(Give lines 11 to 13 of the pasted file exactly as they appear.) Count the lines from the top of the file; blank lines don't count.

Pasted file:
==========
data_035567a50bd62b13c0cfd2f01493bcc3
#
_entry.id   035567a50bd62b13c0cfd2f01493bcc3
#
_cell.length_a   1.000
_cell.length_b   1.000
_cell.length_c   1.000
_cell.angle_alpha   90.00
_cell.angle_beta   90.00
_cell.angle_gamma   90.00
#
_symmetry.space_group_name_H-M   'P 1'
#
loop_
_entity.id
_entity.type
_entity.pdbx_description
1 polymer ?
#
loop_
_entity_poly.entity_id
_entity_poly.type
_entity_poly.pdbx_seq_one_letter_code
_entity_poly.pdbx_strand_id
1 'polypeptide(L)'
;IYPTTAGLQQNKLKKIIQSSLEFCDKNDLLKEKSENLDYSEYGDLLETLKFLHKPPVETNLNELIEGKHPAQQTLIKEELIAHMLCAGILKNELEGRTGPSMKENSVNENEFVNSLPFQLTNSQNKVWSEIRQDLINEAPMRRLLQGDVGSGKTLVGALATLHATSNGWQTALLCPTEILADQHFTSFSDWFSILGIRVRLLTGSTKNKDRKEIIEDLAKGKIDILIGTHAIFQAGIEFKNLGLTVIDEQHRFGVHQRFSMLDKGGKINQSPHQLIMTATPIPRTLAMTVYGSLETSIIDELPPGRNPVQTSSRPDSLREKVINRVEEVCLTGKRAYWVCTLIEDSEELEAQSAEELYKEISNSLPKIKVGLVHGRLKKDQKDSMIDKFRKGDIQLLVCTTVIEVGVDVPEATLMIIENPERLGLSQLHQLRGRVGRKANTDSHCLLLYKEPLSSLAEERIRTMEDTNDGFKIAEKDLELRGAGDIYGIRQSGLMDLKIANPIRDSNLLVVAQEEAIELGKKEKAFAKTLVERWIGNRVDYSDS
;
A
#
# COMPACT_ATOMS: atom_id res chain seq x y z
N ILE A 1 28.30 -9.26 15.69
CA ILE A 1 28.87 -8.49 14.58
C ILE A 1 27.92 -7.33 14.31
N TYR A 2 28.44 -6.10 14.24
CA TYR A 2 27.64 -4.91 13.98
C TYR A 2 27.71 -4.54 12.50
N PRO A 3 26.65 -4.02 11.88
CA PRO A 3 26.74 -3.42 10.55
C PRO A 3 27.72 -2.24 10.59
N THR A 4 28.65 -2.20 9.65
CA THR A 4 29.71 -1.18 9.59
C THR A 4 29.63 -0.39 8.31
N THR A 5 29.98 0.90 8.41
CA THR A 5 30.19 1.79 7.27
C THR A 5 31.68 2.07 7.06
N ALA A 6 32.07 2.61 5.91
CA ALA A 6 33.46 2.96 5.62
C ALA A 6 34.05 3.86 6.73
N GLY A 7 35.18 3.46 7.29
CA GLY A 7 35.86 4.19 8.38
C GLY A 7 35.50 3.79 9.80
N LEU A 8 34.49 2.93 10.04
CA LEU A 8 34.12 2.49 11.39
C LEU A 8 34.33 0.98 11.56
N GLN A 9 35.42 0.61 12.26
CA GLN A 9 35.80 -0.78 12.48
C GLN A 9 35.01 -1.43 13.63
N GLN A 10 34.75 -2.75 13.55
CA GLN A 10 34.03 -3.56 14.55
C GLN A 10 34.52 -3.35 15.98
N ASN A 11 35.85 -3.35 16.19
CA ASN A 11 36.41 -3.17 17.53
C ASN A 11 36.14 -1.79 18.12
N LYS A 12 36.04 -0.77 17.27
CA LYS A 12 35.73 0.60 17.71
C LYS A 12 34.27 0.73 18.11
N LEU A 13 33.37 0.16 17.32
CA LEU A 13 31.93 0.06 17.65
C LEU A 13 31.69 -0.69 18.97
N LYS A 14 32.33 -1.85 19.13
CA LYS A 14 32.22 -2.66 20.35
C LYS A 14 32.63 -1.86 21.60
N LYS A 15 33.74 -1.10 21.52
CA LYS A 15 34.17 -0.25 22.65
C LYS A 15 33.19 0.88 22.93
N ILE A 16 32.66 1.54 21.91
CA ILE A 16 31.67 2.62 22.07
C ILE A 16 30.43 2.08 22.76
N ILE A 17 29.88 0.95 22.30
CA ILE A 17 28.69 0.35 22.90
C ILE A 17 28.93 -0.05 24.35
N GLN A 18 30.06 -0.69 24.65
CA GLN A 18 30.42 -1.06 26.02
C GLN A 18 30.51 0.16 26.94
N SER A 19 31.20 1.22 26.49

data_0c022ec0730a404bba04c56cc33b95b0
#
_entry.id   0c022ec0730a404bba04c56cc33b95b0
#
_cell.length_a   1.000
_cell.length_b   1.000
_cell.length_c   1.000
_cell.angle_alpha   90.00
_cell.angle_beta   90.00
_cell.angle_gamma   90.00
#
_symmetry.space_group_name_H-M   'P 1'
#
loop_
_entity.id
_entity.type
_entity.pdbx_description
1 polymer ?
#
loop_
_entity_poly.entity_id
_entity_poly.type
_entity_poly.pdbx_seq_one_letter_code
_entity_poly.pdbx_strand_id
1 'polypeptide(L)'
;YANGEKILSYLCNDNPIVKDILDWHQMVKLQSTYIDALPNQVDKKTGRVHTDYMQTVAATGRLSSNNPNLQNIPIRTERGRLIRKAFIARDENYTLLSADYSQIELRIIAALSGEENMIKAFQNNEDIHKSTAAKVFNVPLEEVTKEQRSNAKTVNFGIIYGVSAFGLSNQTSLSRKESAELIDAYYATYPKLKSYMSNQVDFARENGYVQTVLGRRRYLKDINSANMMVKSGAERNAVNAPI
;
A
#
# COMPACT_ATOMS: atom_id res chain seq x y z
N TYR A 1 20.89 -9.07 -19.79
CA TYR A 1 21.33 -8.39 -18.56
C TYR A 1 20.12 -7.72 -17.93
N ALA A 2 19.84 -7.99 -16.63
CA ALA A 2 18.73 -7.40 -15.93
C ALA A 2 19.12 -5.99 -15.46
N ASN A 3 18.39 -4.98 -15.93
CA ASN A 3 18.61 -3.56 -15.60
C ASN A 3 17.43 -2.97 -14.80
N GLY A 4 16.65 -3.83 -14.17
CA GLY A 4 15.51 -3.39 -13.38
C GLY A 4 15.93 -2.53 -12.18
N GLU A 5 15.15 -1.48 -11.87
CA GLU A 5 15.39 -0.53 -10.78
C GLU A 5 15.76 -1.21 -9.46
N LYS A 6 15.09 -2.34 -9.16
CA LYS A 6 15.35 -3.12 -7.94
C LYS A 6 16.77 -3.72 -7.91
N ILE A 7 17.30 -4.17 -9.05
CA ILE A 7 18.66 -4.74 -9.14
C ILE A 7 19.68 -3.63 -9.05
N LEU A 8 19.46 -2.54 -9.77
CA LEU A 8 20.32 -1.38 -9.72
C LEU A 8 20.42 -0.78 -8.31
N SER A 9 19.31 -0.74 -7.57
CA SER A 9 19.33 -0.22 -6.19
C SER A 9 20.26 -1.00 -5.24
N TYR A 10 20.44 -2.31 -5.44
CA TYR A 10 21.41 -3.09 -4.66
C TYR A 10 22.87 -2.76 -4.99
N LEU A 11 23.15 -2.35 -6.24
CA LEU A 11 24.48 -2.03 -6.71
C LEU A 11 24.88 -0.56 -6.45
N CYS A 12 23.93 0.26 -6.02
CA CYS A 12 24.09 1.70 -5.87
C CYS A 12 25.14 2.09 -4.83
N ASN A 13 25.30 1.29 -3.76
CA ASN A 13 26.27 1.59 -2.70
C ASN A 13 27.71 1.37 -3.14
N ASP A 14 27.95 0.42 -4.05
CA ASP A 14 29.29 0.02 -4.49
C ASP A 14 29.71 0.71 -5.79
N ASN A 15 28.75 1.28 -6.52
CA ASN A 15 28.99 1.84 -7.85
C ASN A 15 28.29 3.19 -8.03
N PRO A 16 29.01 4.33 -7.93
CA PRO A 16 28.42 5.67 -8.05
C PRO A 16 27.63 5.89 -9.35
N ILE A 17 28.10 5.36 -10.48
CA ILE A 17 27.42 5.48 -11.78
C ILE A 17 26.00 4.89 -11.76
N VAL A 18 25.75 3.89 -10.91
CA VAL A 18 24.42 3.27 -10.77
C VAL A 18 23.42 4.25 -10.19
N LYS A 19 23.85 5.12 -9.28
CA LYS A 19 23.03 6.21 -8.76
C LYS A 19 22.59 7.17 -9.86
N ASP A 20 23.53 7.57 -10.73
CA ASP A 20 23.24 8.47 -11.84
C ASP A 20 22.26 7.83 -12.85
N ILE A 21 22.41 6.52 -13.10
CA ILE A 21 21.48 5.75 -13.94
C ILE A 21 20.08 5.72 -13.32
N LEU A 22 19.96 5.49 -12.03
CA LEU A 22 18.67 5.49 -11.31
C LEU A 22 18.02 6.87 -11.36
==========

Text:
#
_symmetry.space_group_name_H-M   'P 1'
#